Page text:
Pfizer, Moderna, and AstraZeneca have all released studies showing their Covid-19 vaccines have extremely high efficacy. As more and more drug manufacturers clamor to produce their own answer to the pandemic, this language will be commonplace. But this language might not make sense to many people.
The common understanding is that ‘efficacy’ has the same meaning as ‘effectiveness’ but this isn’t accurate. “Vaccine Efficacy” rates how well the vaccine reduces the number of cases in a clinical trial. ‘Effectiveness’ is very hard to communicate effectively – would ‘effective’ mean that it prevents 90% of an infection? Because of the confusion that could arise, it’s simplest to be specific and use ‘vaccine efficacy’ to clearly state the reduction in disease spread.
The most recent vaccine study, released by AstraZeneca, showed 70% efficacy in their product. Compared to the 90% rates promised by Pfizer and Moderna, you might think that 70% is a failure, but this is far from true.
The US Food and Drug Administration is requiring a 50% efficacy in clinical trials, which the most recent study clears easily. The World Health Organization has the same minimum but has stated it would prefer higher.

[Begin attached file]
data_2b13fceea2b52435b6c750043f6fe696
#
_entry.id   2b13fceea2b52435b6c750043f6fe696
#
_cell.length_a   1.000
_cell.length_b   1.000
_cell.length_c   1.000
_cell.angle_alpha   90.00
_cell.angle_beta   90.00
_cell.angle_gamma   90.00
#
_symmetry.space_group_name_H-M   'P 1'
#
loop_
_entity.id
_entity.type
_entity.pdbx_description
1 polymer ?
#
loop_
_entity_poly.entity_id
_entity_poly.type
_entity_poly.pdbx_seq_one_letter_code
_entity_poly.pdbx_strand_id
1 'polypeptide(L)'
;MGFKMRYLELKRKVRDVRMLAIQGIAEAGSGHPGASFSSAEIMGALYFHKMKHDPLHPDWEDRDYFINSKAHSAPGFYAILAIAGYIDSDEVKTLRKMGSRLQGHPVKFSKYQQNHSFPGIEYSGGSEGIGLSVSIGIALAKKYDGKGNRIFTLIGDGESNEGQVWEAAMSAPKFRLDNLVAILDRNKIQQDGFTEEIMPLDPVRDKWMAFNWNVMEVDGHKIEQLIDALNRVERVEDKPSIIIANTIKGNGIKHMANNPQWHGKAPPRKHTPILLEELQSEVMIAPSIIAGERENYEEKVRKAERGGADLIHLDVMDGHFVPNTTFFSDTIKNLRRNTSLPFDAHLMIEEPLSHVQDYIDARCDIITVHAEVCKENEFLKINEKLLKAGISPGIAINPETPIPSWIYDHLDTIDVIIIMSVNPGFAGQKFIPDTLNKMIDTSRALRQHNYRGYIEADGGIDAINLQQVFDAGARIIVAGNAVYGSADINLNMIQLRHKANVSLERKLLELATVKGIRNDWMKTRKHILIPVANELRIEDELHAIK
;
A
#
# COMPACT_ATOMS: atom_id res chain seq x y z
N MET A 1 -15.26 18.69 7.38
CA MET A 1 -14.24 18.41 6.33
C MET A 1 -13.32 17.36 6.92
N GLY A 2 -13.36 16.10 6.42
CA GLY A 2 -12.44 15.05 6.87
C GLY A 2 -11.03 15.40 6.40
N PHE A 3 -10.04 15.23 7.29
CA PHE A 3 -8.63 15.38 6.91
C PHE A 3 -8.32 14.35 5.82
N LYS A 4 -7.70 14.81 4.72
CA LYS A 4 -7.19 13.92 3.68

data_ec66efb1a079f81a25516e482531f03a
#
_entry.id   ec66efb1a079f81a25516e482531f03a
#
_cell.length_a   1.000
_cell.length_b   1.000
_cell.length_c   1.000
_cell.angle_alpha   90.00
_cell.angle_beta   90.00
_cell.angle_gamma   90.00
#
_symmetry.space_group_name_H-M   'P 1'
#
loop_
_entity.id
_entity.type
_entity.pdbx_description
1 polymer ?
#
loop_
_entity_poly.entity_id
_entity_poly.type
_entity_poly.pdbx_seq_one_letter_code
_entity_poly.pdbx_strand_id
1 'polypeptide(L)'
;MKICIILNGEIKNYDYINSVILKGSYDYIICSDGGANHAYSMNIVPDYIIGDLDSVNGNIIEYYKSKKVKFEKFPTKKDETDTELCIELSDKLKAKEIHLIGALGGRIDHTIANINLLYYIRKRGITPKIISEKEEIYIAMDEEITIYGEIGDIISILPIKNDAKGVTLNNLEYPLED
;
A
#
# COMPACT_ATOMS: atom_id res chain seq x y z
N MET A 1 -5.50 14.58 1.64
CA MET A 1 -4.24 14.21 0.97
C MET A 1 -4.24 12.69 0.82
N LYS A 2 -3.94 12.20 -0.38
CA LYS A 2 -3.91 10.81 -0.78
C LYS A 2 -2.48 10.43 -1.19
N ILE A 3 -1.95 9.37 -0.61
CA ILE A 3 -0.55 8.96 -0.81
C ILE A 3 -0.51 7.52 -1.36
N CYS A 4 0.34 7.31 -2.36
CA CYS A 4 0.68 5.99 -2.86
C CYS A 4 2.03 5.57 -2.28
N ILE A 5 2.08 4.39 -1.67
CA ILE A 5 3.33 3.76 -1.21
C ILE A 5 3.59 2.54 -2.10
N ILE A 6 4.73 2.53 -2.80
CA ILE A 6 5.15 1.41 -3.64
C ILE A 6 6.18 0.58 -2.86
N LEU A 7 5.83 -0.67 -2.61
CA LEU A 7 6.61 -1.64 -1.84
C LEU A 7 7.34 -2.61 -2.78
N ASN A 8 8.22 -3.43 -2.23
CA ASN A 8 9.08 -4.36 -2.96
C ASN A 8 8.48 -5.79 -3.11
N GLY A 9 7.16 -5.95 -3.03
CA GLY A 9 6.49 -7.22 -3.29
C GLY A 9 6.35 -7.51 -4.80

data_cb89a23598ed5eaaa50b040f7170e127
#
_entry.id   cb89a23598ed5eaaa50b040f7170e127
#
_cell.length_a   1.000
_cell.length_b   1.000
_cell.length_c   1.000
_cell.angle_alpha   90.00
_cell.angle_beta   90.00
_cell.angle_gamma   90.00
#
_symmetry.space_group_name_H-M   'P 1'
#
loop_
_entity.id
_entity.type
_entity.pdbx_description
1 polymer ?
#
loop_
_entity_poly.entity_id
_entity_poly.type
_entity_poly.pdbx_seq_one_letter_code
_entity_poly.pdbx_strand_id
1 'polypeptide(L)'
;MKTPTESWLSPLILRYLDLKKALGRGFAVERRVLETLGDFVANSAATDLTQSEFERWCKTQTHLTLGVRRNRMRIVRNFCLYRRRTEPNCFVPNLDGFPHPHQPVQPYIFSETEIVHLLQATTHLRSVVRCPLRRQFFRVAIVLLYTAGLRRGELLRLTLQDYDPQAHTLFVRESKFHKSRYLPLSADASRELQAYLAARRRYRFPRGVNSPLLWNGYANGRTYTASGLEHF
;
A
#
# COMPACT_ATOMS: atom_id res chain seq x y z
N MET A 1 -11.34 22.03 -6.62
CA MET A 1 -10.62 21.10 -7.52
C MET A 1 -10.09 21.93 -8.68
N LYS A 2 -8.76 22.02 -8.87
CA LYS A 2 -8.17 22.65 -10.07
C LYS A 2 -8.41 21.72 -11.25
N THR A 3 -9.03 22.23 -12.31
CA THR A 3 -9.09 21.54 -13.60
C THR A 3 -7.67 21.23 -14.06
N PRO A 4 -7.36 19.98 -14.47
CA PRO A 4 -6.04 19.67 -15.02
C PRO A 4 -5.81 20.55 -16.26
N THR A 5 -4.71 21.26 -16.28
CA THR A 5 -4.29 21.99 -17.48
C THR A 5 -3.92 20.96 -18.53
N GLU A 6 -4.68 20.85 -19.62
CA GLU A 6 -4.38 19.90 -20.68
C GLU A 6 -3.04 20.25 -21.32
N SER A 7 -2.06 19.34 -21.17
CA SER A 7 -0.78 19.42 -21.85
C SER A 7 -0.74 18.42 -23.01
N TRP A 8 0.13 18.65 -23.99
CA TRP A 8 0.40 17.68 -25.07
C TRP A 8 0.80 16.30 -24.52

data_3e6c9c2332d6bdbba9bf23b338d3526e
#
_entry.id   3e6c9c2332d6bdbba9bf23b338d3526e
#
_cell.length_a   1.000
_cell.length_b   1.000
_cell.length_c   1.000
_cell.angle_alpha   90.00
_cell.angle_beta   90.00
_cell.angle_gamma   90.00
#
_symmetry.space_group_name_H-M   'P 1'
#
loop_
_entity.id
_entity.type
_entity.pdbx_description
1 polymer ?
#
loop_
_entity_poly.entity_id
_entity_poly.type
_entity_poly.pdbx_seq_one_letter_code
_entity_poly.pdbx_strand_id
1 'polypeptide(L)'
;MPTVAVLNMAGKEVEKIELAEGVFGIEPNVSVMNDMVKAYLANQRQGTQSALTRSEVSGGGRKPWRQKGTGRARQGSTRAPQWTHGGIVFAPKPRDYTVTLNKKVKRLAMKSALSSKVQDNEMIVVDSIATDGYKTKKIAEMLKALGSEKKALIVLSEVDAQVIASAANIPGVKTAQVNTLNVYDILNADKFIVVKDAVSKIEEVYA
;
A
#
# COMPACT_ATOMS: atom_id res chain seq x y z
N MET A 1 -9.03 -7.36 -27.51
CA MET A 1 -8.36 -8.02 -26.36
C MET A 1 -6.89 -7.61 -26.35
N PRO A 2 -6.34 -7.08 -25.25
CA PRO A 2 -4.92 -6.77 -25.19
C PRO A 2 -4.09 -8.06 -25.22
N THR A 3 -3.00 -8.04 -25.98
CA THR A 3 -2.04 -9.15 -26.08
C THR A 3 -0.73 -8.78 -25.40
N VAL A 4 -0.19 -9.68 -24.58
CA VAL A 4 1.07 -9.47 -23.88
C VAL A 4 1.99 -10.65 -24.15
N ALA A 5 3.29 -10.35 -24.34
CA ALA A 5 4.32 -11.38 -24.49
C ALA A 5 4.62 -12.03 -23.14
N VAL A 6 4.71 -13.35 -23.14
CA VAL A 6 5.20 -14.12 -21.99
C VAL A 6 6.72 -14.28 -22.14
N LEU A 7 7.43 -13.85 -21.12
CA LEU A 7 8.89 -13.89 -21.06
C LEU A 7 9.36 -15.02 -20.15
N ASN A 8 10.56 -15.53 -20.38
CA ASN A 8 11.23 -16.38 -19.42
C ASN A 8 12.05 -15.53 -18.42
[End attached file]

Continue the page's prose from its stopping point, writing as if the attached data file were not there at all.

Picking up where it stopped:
Very few vaccines can reach the 90% efficacy that Pfizer and Moderna have promised. In fact, the most recommended vaccination for adults, the flu vaccine, is typically 40%-60% effective. Even a modest amount of protection can prevent millions of deaths and should be sought after.
No vaccine will reach 100% efficacy. For some people, a vaccine might not take. For other people, the vaccine’s protection may unexpectedly fade. These are simply difficulties that the medical field has to deal with in protecting the public. These outliers who slip through the cracks are the reason why vaccinating the public should be as widely provided as possible, granting the most vulnerable populations among us a buffer of vaccinated crowds who are less apt to spread the illness.